A prosecutor meets the juvenile lifer he locked up for 40 years - and apologizes

Gerald Dugan (left), the prosecutor who put away Kevin Brinkley for 40 years for a murder Kevin’s brother Ronnie confessed to, meets with Brinkley at his law office in Philadelphia.

Gerald Dugan tried to remain calm as the elevator doors opened and the man at the center of a case that’s haunted him for 40 years stepped into his 14th-floor law office.

Kevin Brinkley — who came home on parole last week after four decades in prison — was there at Dugan’s invitation. Brinkley was just 15 in 1977 when he was charged with the murder of Charles Haag, an egg deliveryman, in North Philadelphia. Years ago, when Dugan was an assistant district attorney, the Brinkley family had come forward insisting that Kevin’s brother Ronald was the one who committed the crime.

Dugan has come to believe they’re likely telling the truth. He wanted to ask Kevin in person for his forgiveness.

Kevin arrived with a half-dozen relatives, but Dugan instantly recognized the wiry, soft-spoken 55-year-old man from the skinny kid at the trial.

“You never saw a sunrise; you never saw a sunset,” Dugan told him. “You never drove a car. You never fell in love with somebody. You never had any of the things that all of us take for granted. And I want you to know I am responsible for that — because I told the jury what they should do, and they did it.”

The uncomfortable realization has been dawning on Dugan over the last few months. He met with Brinkley’s family in August, and then wrote to the state parole board expressing his doubts about the case and urging it to release Brinkley. Dugan said the board told him that his comments were a deciding factor.

Now, face to face with Brinkley, he apologized.

“You have every right to tell me that you hate me,” Dugan told him. He said he didn’t do anything unethical, yet “there were a bunch of things I should have done that I didn’t do. I should have re-interviewed Adrienne” Williams, a witness who later recanted her testimony. “I should have had you and Ronnie both take polygraphs. I should have requested a lineup, with you and Ronnie both in the lineup.”

Kevin Brinkley said he did not hate Dugan. He accepted his apology.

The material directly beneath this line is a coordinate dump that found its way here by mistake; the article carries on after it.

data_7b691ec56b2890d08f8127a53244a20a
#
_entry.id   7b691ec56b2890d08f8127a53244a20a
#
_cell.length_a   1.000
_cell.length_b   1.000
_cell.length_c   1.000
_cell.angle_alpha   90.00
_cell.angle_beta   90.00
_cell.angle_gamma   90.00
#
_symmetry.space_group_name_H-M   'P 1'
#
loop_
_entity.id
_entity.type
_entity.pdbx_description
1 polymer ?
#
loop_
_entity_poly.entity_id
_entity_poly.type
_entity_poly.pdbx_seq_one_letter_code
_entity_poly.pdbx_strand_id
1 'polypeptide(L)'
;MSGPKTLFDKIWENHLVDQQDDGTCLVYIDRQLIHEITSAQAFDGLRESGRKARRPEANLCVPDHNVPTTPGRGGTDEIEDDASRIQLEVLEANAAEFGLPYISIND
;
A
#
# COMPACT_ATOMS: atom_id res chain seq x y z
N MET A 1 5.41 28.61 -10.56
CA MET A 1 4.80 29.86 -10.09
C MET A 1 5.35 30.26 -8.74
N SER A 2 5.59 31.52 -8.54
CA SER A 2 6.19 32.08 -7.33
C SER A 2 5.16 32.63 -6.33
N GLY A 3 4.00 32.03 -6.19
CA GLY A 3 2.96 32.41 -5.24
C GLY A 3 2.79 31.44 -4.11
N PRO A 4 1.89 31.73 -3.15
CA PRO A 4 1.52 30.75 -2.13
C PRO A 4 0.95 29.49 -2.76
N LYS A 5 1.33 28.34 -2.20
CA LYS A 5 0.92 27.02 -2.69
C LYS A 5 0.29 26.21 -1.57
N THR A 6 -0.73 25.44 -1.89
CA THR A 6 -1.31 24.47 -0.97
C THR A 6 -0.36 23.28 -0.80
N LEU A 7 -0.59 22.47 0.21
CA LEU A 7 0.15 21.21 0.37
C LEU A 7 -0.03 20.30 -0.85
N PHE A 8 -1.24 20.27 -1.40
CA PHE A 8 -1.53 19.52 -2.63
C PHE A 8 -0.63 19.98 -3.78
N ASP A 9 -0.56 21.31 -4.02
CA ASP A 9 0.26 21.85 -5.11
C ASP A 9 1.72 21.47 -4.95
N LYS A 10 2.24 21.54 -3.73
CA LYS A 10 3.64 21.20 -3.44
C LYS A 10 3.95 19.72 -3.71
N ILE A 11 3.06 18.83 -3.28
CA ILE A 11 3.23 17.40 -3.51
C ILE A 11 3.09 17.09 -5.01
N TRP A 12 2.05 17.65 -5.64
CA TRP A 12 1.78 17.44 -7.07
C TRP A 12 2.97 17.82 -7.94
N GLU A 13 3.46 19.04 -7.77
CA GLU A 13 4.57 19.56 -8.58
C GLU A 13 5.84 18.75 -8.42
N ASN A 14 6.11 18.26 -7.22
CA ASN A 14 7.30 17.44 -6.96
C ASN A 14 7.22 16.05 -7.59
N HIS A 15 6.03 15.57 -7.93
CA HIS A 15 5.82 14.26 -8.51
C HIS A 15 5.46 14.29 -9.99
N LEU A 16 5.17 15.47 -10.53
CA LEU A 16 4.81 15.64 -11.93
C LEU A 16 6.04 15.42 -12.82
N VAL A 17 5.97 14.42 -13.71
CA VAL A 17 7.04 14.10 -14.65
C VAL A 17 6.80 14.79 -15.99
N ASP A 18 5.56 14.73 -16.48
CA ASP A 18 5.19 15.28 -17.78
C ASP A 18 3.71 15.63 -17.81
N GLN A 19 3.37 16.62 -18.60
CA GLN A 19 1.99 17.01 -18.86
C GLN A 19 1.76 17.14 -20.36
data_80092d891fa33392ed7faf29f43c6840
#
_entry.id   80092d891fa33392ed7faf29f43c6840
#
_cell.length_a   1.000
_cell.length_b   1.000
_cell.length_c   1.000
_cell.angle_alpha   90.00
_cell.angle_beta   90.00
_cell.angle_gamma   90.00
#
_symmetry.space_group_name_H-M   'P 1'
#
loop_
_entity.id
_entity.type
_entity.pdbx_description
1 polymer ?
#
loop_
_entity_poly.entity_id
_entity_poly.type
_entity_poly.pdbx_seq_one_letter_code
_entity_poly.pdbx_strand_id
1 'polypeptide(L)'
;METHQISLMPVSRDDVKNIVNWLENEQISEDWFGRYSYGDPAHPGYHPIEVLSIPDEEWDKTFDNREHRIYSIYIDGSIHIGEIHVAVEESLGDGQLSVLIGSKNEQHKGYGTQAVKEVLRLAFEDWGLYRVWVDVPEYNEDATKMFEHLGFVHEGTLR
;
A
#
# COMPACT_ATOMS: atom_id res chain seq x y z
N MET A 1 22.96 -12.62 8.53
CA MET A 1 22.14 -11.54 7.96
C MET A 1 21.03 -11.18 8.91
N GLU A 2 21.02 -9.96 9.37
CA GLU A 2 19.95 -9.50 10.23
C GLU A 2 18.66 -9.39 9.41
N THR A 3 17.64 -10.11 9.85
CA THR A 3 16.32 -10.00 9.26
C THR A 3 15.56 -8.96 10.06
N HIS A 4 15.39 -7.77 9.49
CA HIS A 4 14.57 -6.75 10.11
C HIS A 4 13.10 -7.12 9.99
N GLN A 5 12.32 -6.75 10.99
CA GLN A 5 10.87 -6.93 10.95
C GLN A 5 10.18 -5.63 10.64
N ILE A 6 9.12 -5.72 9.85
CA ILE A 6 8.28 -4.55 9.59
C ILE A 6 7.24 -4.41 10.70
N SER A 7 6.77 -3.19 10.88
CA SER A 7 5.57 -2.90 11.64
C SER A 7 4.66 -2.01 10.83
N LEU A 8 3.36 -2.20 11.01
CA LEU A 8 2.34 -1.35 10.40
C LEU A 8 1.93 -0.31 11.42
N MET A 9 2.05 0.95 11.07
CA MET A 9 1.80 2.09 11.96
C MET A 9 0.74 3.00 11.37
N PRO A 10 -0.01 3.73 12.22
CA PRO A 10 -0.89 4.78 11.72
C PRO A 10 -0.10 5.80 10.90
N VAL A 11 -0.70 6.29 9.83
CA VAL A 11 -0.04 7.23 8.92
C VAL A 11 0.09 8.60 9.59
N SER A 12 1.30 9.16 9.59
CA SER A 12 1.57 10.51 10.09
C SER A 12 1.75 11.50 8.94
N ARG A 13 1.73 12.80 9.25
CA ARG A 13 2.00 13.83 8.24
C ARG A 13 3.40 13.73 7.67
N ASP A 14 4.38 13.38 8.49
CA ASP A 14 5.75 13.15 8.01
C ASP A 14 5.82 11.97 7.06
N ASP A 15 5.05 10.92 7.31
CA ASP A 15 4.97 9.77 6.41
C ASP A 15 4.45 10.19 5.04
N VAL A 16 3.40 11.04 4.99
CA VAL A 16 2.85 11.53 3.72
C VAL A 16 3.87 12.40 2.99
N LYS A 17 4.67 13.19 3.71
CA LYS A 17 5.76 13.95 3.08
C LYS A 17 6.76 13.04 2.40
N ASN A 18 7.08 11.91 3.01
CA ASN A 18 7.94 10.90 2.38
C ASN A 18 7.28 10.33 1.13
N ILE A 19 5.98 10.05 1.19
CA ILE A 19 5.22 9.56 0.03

“My being angry ain’t going to change the fact that I did 40 years,” he said.

Nor does Dugan’s remorse change the fact that Brinkley has not been exonerated, and the District Attorney’s Office has not taken up his case for review. Brinkley was released only because a U.S. Supreme Court decision found automatic life-without-parole sentences for juveniles to be unconstitutional, leading to the resentencing of more than 300 men and women from Philadelphia serving life sentences since they were teens.

Though Ronald Brinkley has testified in court, his confessions have not been found credible. In a statement issued when Dugan came forward in August, the District Attorney’s Office said it “has been and remains confident in the conviction.”

Camera icon Samantha Melamed
 Michael Brinkley pushes a cart containing the belongings of Kevin Brinkley (center), walking with his granddaughter Amber Quarles, upon his release from prison.

Greg Brinkley, Kevin’s uncle, said he doesn’t want to cause more pain for Haag’s family. But he’s not willing to let the case go until Kevin’s name is cleared.

“We’ve got to rectify this injustice,” he said. He’s hoping whoever is elected district attorney in November will take on a review. “We’re glad he’s on parole, but that’s not enough. … We’re never going to stop fighting for his innocence.”

For now, Kevin is trying to adjust. He’s staying with his sister, Margo Grisson, in Olney.

“It just feels good, fixing breakfast for him in the morning. It feels so great having my brother back,” she said.

Theirs is a large family, and Brinkley has been spending time with his daughter and granddaughter, nieces, nephews, and cousins. But after all that time locked away, it’s hard for him to unreservedly enjoy it. “Mentally, it took a toll on me,” he said.

He said the meeting with Dugan provided some measure of relief. Dugan urged him to ask for help whenever he might need it; if he could help him find work, for instance, he said, he would try.

The phrase that’s been knocking around in his head lately, Dugan said, is, “Justice delayed, justice denied.” He’s been hearing a lot from colleagues and strangers since he came forward in the case.

“I got an anonymous note that said, ‘What took you so long?’ That’s one that I’ll never forget.”